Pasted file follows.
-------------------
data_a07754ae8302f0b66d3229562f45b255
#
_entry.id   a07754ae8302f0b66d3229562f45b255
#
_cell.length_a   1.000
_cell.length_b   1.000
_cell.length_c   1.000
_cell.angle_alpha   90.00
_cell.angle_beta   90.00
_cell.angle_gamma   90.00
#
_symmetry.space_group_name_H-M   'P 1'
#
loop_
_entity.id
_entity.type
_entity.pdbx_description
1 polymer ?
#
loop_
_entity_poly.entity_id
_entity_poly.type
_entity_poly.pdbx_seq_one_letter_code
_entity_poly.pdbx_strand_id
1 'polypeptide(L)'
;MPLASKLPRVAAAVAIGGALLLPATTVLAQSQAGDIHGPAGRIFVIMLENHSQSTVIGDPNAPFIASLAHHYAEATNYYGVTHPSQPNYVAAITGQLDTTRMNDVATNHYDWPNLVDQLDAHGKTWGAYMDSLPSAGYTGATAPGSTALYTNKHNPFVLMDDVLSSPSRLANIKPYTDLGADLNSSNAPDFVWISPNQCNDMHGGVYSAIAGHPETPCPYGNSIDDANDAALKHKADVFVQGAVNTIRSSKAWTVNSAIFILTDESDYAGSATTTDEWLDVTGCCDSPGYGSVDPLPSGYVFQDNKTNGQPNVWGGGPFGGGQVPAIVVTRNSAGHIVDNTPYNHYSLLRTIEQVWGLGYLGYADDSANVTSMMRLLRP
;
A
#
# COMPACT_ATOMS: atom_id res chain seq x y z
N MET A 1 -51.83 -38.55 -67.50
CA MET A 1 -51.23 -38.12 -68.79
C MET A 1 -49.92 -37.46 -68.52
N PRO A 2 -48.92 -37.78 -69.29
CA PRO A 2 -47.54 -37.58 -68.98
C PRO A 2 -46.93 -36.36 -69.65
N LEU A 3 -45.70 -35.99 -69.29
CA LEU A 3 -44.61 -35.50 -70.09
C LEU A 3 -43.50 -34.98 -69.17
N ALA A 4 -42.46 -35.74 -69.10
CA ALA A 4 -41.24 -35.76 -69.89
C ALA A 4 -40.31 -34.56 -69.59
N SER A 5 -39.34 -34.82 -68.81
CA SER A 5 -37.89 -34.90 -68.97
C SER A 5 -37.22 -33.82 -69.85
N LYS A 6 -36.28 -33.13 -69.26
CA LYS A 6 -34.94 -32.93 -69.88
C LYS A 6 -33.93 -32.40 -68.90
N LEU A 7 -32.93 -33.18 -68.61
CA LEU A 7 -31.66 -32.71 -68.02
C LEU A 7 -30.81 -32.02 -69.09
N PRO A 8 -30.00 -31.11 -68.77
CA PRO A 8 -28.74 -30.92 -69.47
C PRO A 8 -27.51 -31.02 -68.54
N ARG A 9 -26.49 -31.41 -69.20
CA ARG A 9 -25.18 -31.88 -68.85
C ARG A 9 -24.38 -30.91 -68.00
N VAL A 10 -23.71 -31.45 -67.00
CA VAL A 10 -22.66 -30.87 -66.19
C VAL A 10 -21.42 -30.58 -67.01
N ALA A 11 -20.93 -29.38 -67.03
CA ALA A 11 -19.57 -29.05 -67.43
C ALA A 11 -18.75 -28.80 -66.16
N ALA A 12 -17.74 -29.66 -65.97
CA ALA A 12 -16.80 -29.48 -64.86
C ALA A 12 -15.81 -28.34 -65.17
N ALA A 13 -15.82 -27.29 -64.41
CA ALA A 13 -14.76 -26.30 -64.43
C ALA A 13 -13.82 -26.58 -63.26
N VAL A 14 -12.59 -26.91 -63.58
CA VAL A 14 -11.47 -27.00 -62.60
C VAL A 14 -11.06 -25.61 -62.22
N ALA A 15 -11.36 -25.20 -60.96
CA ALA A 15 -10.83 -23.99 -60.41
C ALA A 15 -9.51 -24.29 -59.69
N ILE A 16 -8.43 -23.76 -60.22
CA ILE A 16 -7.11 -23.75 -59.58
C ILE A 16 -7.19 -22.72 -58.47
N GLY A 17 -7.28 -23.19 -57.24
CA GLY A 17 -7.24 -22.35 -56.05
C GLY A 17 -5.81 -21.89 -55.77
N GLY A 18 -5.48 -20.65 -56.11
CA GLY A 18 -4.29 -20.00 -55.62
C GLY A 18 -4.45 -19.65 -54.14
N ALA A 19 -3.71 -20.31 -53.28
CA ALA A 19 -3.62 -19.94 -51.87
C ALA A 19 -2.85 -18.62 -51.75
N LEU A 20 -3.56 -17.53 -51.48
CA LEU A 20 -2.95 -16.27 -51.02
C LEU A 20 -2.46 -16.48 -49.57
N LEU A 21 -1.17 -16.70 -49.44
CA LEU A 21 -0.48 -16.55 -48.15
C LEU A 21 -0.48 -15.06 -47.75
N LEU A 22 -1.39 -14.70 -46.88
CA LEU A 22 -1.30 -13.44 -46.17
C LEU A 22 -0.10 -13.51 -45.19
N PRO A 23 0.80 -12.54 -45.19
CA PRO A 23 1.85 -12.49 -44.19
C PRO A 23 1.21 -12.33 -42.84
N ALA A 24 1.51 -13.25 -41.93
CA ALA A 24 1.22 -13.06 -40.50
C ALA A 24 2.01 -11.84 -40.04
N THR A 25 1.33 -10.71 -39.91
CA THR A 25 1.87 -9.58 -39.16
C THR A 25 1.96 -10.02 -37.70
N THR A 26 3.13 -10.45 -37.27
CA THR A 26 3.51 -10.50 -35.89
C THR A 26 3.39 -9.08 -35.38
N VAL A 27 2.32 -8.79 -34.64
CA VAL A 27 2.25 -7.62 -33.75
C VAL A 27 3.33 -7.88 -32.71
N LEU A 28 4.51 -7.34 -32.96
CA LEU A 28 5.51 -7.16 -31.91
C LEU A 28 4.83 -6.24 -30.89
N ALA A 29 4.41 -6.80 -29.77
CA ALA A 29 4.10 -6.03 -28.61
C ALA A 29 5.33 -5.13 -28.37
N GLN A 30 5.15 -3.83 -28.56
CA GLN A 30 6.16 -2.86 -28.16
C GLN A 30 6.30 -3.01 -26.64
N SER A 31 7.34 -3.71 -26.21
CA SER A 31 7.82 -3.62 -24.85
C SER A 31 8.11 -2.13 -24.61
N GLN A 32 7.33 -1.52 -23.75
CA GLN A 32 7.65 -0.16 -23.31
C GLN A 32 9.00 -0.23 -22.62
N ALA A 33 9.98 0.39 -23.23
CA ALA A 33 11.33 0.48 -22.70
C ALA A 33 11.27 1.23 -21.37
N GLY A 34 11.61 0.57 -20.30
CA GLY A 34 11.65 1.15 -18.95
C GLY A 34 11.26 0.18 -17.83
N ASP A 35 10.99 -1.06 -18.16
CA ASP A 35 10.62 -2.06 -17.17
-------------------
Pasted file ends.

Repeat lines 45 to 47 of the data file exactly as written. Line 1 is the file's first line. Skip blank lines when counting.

C SER A 5 -37.22 -33.82 -69.85
N LYS A 6 -36.28 -33.13 -69.26
CA LYS A 6 -34.94 -32.93 -69.88